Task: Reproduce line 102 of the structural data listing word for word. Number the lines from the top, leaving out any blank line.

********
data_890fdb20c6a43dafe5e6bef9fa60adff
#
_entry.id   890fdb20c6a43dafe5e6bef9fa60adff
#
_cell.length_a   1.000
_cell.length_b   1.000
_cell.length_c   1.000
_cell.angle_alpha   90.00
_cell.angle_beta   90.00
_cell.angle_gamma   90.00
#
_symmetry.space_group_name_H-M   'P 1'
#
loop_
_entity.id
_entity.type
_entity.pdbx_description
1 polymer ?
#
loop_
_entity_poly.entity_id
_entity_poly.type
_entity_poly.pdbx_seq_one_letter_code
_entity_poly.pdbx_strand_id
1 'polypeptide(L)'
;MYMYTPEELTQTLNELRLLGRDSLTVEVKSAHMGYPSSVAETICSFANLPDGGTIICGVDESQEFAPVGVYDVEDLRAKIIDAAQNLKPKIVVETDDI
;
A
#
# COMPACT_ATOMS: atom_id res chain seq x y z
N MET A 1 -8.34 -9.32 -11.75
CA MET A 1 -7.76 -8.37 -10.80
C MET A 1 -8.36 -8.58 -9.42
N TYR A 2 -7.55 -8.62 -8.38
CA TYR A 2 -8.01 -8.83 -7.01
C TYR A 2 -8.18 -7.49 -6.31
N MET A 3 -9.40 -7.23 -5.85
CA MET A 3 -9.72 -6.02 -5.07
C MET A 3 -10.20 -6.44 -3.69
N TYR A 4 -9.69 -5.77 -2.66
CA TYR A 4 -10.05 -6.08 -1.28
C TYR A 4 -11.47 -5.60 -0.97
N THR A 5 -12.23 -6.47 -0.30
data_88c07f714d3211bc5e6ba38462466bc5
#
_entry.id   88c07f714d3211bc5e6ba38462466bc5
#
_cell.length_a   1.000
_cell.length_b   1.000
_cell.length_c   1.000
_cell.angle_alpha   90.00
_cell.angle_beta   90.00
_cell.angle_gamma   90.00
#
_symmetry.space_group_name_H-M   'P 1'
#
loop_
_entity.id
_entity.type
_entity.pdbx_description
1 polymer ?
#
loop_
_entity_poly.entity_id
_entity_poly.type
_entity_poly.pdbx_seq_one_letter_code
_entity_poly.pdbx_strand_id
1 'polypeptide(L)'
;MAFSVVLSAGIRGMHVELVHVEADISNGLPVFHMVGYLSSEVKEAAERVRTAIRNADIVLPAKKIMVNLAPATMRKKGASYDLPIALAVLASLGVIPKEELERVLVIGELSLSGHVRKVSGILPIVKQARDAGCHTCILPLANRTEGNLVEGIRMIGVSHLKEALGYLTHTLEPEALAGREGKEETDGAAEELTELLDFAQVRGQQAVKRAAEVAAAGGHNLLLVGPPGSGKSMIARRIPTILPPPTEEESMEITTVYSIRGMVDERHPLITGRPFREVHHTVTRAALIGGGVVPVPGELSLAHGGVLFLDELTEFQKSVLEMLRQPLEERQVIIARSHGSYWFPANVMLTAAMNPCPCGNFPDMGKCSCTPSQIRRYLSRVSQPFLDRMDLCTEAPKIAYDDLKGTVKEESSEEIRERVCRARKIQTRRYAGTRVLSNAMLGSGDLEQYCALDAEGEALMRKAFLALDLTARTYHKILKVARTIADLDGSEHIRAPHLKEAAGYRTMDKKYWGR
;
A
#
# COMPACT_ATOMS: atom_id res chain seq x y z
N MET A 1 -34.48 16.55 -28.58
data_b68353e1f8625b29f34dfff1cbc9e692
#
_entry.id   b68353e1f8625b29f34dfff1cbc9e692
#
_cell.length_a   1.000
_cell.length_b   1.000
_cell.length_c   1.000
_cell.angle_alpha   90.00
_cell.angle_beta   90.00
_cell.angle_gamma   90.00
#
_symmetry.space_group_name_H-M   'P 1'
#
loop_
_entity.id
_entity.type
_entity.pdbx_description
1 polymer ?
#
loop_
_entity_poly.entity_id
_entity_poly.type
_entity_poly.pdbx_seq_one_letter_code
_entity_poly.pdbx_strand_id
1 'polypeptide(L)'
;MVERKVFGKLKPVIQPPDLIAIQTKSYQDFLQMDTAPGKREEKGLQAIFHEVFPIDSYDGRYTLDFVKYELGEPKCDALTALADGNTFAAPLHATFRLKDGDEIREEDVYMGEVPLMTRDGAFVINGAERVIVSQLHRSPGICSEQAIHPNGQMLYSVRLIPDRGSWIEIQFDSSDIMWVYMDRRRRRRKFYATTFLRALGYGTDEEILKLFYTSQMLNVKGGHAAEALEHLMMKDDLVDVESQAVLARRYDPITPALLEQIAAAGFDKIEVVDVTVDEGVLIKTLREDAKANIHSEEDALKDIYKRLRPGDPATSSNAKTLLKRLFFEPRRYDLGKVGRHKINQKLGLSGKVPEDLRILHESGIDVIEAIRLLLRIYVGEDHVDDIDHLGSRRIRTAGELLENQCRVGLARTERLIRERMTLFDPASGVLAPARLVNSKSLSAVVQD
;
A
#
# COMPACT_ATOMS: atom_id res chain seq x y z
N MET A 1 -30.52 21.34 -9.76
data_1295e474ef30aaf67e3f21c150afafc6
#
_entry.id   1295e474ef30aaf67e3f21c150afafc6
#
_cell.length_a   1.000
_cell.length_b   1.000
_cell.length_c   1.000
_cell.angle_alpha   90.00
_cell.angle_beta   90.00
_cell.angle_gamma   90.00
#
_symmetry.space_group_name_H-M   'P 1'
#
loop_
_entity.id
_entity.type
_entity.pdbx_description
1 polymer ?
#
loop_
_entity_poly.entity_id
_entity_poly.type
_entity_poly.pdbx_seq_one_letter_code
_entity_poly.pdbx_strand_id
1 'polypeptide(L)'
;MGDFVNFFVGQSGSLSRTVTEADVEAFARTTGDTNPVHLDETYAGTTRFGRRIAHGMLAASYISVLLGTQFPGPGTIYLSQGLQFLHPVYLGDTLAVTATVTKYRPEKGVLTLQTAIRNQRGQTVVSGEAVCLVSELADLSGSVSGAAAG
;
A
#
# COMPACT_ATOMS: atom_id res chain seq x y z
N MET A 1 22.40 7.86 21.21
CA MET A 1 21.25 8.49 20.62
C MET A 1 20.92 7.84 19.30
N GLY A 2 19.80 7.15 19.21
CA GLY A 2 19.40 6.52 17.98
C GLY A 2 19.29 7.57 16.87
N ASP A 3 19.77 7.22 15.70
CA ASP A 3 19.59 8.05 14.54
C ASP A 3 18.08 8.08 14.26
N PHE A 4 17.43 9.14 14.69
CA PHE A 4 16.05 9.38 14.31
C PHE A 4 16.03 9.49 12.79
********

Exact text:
A